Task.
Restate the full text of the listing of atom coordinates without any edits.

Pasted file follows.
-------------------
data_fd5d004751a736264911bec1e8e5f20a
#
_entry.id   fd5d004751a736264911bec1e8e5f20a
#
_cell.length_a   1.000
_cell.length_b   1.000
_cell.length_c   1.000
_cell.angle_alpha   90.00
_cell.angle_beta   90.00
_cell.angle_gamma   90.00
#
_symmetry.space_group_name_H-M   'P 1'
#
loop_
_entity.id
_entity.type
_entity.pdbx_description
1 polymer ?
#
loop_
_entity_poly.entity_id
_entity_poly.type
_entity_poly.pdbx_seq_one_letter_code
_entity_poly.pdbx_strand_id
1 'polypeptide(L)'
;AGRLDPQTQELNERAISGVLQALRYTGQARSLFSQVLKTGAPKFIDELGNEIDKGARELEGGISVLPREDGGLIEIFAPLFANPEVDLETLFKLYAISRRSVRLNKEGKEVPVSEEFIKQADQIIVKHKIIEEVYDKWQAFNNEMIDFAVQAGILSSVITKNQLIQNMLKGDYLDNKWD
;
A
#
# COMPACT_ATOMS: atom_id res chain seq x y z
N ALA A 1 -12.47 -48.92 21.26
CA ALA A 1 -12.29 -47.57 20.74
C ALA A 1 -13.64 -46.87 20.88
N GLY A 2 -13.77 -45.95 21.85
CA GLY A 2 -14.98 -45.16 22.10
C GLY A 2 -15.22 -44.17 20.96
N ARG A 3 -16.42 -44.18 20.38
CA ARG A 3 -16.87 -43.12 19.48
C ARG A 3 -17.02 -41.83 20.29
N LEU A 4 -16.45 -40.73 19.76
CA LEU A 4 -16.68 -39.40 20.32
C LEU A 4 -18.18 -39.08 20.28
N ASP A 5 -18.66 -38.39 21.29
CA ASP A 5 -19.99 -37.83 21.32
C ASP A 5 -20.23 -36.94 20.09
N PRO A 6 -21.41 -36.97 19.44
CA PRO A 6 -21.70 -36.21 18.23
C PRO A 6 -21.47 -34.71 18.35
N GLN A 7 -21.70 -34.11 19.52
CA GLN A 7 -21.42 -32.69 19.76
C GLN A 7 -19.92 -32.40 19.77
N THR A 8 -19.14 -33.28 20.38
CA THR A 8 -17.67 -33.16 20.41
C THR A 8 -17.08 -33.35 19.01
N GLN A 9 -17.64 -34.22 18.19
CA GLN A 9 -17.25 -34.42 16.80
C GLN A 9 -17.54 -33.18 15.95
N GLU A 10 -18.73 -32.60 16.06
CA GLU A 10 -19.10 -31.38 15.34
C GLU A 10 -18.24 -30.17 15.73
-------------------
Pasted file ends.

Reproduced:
data_fd5d004751a736264911bec1e8e5f20a
#
_entry.id   fd5d004751a736264911bec1e8e5f20a
#
_cell.length_a   1.000
_cell.length_b   1.000
_cell.length_c   1.000
_cell.angle_alpha   90.00
_cell.angle_beta   90.00
_cell.angle_gamma   90.00
#
_symmetry.space_group_name_H-M   'P 1'
#
loop_
_entity.id
_entity.type
_entity.pdbx_description
1 polymer ?
#
loop_
_entity_poly.entity_id
_entity_poly.type
_entity_poly.pdbx_seq_one_letter_code
_entity_poly.pdbx_strand_id
1 'polypeptide(L)'
;AGRLDPQTQELNERAISGVLQALRYTGQARSLFSQVLKTGAPKFIDELGNEIDKGARELEGGISVLPREDGGLIEIFAPLFANPEVDLETLFKLYAISRRSVRLNKEGKEVPVSEEFIKQADQIIVKHKIIEEVYDKWQAFNNEMIDFAVQAGILSSVITKNQLIQNMLKGDYLDNKWD
;
A
#
# COMPACT_ATOMS: atom_id res chain seq x y z
N ALA A 1 -12.47 -48.92 21.26
CA ALA A 1 -12.29 -47.57 20.74
C ALA A 1 -13.64 -46.87 20.88
N GLY A 2 -13.77 -45.95 21.85
CA GLY A 2 -14.98 -45.16 22.10
C GLY A 2 -15.22 -44.17 20.96
N ARG A 3 -16.42 -44.18 20.38
CA ARG A 3 -16.87 -43.12 19.48
C ARG A 3 -17.02 -41.83 20.29
N LEU A 4 -16.45 -40.73 19.76
CA LEU A 4 -16.68 -39.40 20.32
C LEU A 4 -18.18 -39.08 20.28
N ASP A 5 -18.66 -38.39 21.29
CA ASP A 5 -19.99 -37.83 21.32
C ASP A 5 -20.23 -36.94 20.09
N PRO A 6 -21.41 -36.97 19.44
CA PRO A 6 -21.70 -36.21 18.23
C PRO A 6 -21.47 -34.71 18.35
N GLN A 7 -21.70 -34.11 19.52
CA GLN A 7 -21.42 -32.69 19.76
C GLN A 7 -19.92 -32.40 19.77
N THR A 8 -19.14 -33.28 20.38
CA THR A 8 -17.67 -33.16 20.41
C THR A 8 -17.08 -33.35 19.01
N GLN A 9 -17.64 -34.22 18.19
CA GLN A 9 -17.25 -34.42 16.80
C GLN A 9 -17.54 -33.18 15.95
N GLU A 10 -18.73 -32.60 16.06
CA GLU A 10 -19.10 -31.38 15.34
C GLU A 10 -18.24 -30.17 15.73